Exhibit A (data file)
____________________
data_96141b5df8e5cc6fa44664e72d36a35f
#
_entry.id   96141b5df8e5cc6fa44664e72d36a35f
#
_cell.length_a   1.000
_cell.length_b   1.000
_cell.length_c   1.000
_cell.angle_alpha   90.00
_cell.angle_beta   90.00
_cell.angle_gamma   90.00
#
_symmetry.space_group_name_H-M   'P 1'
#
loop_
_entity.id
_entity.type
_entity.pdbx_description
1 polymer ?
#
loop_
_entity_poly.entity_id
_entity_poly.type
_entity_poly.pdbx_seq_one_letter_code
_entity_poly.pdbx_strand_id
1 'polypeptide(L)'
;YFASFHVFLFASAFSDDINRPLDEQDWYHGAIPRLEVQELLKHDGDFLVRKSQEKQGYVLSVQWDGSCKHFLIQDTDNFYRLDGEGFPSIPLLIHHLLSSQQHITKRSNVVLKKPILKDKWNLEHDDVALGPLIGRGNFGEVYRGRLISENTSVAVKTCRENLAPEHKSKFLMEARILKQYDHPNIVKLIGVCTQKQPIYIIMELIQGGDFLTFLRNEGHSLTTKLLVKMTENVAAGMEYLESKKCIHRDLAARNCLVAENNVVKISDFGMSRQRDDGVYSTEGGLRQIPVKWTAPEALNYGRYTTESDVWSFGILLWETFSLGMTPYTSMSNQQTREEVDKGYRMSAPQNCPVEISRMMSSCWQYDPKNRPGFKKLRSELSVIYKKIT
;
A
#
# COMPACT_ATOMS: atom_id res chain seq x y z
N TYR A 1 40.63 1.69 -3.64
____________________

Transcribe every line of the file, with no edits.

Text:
data_96141b5df8e5cc6fa44664e72d36a35f
#
_entry.id   96141b5df8e5cc6fa44664e72d36a35f
#
_cell.length_a   1.000
_cell.length_b   1.000
_cell.length_c   1.000
_cell.angle_alpha   90.00
_cell.angle_beta   90.00
_cell.angle_gamma   90.00
#
_symmetry.space_group_name_H-M   'P 1'
#
loop_
_entity.id
_entity.type
_entity.pdbx_description
1 polymer ?
#
loop_
_entity_poly.entity_id
_entity_poly.type
_entity_poly.pdbx_seq_one_letter_code
_entity_poly.pdbx_strand_id
1 'polypeptide(L)'
;YFASFHVFLFASAFSDDINRPLDEQDWYHGAIPRLEVQELLKHDGDFLVRKSQEKQGYVLSVQWDGSCKHFLIQDTDNFYRLDGEGFPSIPLLIHHLLSSQQHITKRSNVVLKKPILKDKWNLEHDDVALGPLIGRGNFGEVYRGRLISENTSVAVKTCRENLAPEHKSKFLMEARILKQYDHPNIVKLIGVCTQKQPIYIIMELIQGGDFLTFLRNEGHSLTTKLLVKMTENVAAGMEYLESKKCIHRDLAARNCLVAENNVVKISDFGMSRQRDDGVYSTEGGLRQIPVKWTAPEALNYGRYTTESDVWSFGILLWETFSLGMTPYTSMSNQQTREEVDKGYRMSAPQNCPVEISRMMSSCWQYDPKNRPGFKKLRSELSVIYKKIT
;
A
#
# COMPACT_ATOMS: atom_id res chain seq x y z
N TYR A 1 40.63 1.69 -3.64